Numbers and analytics are a big part of how ethanol plants operate. Here’s how technical service can help ethanol producers understand and use the vast amount of information pouring out of their plants.


The term “big data” is used a lot these days in everything from industrial production, finance and IT, to agriculture, advertising and online retail. It refers to the huge amounts of information that is gathered, analyzed and used to improve processes or consumer experience.


Ethanol plants are no exception. By understanding the data these plants generate, technical service can help ethanol producers get more yield out of the corn, find ways to improve plant performance and make more money. Laurie Duval, senior manager for Biofuel Technical Services at Novozymes, explains to Think Bioenergy how it works.


Why is big data important for ethanol plants?

Ethanol plants produce very large amounts of data across their processes every day. The data is critical for understanding and guiding their operation, and for troubleshooting and optimizing processes. In fermentation, for example, data is used to model how enzymes and yeast perform to make sugars and ethanol. So it’s about improving yields; that ethanol producers get as much as they can from every kernel of corn.


Where does the data come from?

Data is gathered from process instruments: pumps, valves, the flow rates across the instruments, from control systems. There’s also lab data, as every plant has a lab that runs key tests on samples collected across the process. Then there is data around maintenance schedules, which ensure you optimize exactly when to replace something. There’s also accounting data where you track how much corn is ground in the plant and how much ethanol is produced.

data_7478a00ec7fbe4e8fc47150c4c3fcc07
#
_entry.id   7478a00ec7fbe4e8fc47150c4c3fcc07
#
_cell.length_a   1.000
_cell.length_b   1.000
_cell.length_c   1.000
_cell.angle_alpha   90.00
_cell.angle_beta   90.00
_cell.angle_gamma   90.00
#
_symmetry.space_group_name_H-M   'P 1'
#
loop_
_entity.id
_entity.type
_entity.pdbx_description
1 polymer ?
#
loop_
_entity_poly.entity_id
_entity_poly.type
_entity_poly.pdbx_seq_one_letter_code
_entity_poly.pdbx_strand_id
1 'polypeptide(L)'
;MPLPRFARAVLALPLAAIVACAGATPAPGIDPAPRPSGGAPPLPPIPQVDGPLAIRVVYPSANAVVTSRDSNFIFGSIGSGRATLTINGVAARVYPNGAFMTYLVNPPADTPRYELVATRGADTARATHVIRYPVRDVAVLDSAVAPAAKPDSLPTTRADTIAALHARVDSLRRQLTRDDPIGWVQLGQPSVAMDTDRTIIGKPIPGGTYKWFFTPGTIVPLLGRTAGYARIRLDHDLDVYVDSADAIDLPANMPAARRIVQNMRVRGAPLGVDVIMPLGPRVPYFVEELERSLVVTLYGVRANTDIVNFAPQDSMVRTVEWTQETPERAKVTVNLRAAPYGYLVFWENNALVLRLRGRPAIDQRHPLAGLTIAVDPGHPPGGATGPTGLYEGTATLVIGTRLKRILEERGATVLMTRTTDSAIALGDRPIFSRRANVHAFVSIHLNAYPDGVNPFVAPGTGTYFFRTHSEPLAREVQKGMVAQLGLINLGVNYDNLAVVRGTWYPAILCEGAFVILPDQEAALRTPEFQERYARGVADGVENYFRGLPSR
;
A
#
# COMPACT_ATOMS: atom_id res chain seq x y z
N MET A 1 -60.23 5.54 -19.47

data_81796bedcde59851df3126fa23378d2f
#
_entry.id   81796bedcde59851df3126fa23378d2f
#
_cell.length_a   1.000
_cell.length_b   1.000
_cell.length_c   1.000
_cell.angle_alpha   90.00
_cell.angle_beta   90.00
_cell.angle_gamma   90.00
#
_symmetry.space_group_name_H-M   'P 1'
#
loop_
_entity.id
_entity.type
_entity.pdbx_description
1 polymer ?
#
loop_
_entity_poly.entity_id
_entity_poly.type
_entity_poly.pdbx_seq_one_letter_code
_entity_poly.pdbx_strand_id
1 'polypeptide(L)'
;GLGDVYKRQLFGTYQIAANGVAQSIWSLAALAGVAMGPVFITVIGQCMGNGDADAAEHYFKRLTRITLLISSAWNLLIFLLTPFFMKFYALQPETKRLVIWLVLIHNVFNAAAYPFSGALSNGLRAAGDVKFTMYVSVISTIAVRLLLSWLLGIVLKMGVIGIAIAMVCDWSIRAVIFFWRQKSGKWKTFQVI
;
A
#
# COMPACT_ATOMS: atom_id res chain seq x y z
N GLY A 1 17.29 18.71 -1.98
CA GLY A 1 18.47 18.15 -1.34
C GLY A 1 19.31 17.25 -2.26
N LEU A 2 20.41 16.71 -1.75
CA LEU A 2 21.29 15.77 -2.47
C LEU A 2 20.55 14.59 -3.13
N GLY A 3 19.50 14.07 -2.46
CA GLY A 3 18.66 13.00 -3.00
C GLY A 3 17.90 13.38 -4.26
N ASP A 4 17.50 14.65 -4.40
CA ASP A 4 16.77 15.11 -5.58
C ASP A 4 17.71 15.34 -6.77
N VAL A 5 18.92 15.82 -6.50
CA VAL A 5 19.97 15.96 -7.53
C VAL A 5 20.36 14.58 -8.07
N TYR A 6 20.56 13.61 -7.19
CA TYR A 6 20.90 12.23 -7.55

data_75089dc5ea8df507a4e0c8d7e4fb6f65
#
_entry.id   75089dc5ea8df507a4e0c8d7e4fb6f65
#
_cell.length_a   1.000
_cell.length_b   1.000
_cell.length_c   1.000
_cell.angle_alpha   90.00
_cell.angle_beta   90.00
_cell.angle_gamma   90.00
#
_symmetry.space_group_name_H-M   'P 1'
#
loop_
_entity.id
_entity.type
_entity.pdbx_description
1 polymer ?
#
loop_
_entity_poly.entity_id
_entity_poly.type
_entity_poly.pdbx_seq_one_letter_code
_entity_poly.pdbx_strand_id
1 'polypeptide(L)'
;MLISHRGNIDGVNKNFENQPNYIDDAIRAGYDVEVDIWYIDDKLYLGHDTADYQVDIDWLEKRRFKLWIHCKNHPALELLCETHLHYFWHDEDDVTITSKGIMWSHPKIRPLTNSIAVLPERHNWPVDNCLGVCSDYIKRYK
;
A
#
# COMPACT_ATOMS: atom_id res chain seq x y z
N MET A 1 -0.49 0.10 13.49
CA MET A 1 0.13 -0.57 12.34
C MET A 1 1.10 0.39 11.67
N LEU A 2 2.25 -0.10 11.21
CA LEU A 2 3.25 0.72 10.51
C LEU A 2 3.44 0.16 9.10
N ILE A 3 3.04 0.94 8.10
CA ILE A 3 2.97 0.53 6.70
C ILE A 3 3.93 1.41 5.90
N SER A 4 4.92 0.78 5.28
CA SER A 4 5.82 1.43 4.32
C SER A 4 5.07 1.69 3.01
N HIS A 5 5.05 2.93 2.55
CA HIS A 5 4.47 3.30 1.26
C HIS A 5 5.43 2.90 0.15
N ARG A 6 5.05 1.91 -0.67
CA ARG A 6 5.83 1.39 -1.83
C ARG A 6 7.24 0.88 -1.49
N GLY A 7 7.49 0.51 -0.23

How does Novozymes help ethanol producers use big data?

If a change is made to a process, it can be difficult to see that in the day-to-day collection of data within a plant. But by doing statistical analysis, our scientists can determine whether the change improved the process or not.


A good example is a customer we recently worked with that produces up to 55 million gallons of ethanol every year. Data from the plant showed significant variation in ethanol production for each fermented batch. We analyzed the data and realized that, when things went wrong in the cook process, the plant operators would respond by increasing the dosage of enzymes, but not reduce the dosage later. By close monitoring, we were able to recommend a specific dosage and help the facility tighten its process and save on costs.


Does big data help Novozymes improve its own ethanol products?

When we launch a new solution, we monitor how benefits of that product are proven in the data collected. That could be data about improved ethanol or corn oil yield, how a plant can load more corn solids into the process so they get more throughput, or chemical reduction through use of enzymes. We run trials across many plant sites. We analyze that trial data and feed our conclusions back to R&D, which helps Novozymes make even better products going forward.

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Geoff Hayward

Communications Advisor at Novozymes
Geoff writes about Bioenergy for the Communications team at Novozymes. When he isn’t advocating for an industry that’s changing the world for the better, he can be found on a North Carolina bike path or playing slide guitar.